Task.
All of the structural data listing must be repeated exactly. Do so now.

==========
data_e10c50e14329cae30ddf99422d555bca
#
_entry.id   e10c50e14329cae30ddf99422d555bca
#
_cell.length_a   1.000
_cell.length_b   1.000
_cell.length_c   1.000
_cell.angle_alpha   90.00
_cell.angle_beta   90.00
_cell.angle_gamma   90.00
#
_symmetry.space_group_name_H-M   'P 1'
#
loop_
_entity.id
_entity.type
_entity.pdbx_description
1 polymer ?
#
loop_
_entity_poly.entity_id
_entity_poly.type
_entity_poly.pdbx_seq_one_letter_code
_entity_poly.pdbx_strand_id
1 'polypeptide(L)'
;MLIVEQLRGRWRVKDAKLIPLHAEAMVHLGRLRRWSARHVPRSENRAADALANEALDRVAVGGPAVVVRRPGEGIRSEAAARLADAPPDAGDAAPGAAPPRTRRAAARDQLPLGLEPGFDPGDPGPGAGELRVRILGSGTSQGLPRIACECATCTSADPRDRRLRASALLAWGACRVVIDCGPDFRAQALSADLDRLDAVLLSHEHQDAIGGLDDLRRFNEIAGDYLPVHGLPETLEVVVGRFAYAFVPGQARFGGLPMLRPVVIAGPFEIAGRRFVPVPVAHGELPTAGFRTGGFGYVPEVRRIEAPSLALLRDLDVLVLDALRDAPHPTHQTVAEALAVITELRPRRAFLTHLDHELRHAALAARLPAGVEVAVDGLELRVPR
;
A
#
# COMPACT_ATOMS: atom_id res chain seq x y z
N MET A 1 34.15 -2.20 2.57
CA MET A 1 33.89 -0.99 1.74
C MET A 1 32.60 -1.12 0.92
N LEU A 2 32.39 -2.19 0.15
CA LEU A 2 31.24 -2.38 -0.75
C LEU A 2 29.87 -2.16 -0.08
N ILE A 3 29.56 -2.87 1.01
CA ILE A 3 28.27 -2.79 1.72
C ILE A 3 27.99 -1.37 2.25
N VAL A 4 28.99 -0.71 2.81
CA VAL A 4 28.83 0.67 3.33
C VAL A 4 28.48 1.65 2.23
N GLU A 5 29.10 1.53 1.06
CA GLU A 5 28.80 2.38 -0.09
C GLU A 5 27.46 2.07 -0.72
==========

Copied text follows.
data_e10c50e14329cae30ddf99422d555bca
#
_entry.id   e10c50e14329cae30ddf99422d555bca
#
_cell.length_a   1.000
_cell.length_b   1.000
_cell.length_c   1.000
_cell.angle_alpha   90.00
_cell.angle_beta   90.00
_cell.angle_gamma   90.00
#
_symmetry.space_group_name_H-M   'P 1'
#
loop_
_entity.id
_entity.type
_entity.pdbx_description
1 polymer ?
#
loop_
_entity_poly.entity_id
_entity_poly.type
_entity_poly.pdbx_seq_one_letter_code
_entity_poly.pdbx_strand_id
1 'polypeptide(L)'
;MLIVEQLRGRWRVKDAKLIPLHAEAMVHLGRLRRWSARHVPRSENRAADALANEALDRVAVGGPAVVVRRPGEGIRSEAAARLADAPPDAGDAAPGAAPPRTRRAAARDQLPLGLEPGFDPGDPGPGAGELRVRILGSGTSQGLPRIACECATCTSADPRDRRLRASALLAWGACRVVIDCGPDFRAQALSADLDRLDAVLLSHEHQDAIGGLDDLRRFNEIAGDYLPVHGLPETLEVVVGRFAYAFVPGQARFGGLPMLRPVVIAGPFEIAGRRFVPVPVAHGELPTAGFRTGGFGYVPEVRRIEAPSLALLRDLDVLVLDALRDAPHPTHQTVAEALAVITELRPRRAFLTHLDHELRHAALAARLPAGVEVAVDGLELRVPR
;
A
#
# COMPACT_ATOMS: atom_id res chain seq x y z
N MET A 1 34.15 -2.20 2.57
CA MET A 1 33.89 -0.99 1.74
C MET A 1 32.60 -1.12 0.92
N LEU A 2 32.39 -2.19 0.15
CA LEU A 2 31.24 -2.38 -0.75
C LEU A 2 29.87 -2.16 -0.08
N ILE A 3 29.56 -2.87 1.01
CA ILE A 3 28.27 -2.79 1.72
C ILE A 3 27.99 -1.37 2.25
N VAL A 4 28.99 -0.71 2.81
CA VAL A 4 28.83 0.67 3.33
C VAL A 4 28.48 1.65 2.23
N GLU A 5 29.10 1.53 1.06
CA GLU A 5 28.80 2.38 -0.09
C GLU A 5 27.46 2.07 -0.72